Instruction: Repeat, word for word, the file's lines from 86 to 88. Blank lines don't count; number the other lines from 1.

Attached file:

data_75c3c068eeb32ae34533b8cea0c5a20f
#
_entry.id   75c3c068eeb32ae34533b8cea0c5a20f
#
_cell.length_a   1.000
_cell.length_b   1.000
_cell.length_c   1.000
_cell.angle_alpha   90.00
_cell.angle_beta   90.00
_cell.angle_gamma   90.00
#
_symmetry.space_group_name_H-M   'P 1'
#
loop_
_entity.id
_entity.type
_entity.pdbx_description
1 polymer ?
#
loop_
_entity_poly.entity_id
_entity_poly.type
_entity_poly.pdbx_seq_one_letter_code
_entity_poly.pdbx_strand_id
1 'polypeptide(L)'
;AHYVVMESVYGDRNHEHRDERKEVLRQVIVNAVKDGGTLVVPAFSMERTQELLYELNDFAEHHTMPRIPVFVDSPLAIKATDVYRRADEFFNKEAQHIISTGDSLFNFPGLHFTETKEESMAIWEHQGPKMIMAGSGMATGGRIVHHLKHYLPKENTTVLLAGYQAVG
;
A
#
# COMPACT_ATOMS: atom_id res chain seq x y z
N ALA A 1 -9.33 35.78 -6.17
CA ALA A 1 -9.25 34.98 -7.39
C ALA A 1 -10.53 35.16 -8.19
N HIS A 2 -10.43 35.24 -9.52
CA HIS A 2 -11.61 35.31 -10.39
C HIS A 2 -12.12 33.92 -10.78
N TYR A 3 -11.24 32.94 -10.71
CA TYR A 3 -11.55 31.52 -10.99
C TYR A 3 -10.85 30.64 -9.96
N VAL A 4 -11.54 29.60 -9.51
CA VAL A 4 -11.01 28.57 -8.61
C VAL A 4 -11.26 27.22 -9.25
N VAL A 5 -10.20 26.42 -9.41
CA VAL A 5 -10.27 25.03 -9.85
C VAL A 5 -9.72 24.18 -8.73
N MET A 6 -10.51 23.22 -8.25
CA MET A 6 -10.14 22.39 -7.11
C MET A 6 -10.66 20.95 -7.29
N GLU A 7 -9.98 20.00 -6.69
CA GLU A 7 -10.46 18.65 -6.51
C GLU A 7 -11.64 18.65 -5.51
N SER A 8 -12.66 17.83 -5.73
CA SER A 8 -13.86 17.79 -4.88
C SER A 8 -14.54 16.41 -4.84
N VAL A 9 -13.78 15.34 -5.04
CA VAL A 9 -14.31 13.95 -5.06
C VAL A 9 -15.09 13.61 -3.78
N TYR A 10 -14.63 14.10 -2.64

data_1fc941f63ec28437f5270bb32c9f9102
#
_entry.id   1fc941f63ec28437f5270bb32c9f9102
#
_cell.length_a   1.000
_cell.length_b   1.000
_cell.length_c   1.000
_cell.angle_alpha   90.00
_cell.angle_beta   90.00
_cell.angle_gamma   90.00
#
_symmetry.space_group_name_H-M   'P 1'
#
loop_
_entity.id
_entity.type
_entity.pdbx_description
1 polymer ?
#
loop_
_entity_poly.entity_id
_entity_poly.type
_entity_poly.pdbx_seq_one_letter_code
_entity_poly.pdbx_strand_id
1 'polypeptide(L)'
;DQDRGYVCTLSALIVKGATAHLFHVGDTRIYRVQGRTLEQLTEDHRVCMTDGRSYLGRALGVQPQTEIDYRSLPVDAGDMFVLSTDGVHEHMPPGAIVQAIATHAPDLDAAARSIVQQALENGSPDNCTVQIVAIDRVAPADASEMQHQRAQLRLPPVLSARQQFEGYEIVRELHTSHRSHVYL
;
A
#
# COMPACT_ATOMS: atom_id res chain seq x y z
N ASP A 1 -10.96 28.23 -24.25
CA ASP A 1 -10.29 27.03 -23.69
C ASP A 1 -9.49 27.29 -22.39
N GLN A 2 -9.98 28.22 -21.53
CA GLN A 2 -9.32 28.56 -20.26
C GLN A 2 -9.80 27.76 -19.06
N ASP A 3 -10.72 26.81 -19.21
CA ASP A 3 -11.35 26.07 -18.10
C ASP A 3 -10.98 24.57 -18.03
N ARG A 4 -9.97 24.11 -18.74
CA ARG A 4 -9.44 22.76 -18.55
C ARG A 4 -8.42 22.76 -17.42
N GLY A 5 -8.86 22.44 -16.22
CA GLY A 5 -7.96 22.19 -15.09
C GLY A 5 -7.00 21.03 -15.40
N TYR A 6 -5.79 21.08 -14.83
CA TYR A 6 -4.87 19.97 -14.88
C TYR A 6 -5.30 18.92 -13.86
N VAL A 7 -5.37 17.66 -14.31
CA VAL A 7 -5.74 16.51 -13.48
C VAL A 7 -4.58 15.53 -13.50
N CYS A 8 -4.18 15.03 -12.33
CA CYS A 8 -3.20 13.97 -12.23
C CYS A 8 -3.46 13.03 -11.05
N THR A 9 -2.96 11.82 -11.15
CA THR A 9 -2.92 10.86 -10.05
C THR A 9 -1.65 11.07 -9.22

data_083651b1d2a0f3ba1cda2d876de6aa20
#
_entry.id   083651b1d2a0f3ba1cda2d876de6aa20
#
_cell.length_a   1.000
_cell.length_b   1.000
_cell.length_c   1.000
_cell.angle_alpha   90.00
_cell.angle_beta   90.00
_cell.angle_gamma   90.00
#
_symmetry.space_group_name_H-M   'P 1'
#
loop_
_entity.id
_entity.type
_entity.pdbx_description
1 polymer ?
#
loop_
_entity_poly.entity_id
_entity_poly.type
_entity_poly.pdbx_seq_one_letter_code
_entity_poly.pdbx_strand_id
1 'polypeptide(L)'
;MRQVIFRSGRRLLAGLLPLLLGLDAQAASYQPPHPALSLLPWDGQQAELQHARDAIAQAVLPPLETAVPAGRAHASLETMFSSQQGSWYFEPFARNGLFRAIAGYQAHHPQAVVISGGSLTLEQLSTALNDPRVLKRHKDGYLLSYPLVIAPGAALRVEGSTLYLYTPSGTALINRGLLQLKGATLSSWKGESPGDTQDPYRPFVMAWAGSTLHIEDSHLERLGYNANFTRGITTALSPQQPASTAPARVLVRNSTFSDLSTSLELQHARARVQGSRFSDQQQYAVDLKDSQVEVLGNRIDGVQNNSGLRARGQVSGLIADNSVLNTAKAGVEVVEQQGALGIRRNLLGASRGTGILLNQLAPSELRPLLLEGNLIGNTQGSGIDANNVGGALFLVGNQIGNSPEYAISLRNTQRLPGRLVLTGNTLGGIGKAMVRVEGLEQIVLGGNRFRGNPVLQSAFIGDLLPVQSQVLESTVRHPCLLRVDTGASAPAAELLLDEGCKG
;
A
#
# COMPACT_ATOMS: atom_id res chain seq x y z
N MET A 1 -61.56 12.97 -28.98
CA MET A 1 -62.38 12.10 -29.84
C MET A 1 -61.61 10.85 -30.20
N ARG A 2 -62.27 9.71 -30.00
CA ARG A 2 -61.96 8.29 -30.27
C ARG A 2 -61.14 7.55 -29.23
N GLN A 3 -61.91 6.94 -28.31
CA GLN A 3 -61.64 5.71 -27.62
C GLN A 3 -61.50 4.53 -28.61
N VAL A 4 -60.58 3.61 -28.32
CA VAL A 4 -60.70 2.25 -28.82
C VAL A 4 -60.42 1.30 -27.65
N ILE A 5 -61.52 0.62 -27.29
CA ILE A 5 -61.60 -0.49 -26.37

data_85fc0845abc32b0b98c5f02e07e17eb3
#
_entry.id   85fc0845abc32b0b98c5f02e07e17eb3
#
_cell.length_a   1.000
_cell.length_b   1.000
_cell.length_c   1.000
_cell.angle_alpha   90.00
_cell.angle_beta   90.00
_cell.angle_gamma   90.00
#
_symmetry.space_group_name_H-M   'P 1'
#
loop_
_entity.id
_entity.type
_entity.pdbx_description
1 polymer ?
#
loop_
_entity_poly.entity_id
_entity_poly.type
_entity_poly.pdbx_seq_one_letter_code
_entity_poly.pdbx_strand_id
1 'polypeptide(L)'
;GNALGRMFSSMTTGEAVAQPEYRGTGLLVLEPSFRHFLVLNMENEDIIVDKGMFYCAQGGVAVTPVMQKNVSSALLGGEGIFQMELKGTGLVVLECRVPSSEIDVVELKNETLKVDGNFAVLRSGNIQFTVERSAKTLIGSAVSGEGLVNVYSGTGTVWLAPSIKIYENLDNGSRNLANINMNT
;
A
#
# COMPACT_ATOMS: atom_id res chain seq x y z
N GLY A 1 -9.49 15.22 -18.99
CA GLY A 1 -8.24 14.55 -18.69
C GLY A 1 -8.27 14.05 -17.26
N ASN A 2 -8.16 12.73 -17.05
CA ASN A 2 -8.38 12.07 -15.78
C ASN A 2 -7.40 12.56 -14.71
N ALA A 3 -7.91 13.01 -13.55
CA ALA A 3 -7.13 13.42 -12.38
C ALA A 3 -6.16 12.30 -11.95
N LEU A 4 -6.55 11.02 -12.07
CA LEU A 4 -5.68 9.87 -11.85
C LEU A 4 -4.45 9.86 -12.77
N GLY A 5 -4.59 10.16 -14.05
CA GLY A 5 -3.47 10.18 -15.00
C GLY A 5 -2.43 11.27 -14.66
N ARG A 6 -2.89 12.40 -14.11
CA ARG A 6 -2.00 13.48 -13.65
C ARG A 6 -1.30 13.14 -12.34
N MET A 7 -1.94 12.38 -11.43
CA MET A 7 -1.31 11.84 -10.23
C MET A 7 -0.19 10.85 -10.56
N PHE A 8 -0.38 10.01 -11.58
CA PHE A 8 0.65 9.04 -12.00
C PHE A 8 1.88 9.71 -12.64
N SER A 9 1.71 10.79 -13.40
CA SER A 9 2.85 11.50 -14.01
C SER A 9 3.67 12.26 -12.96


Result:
A
#
# COMPACT_ATOMS: atom_id res chain seq x y z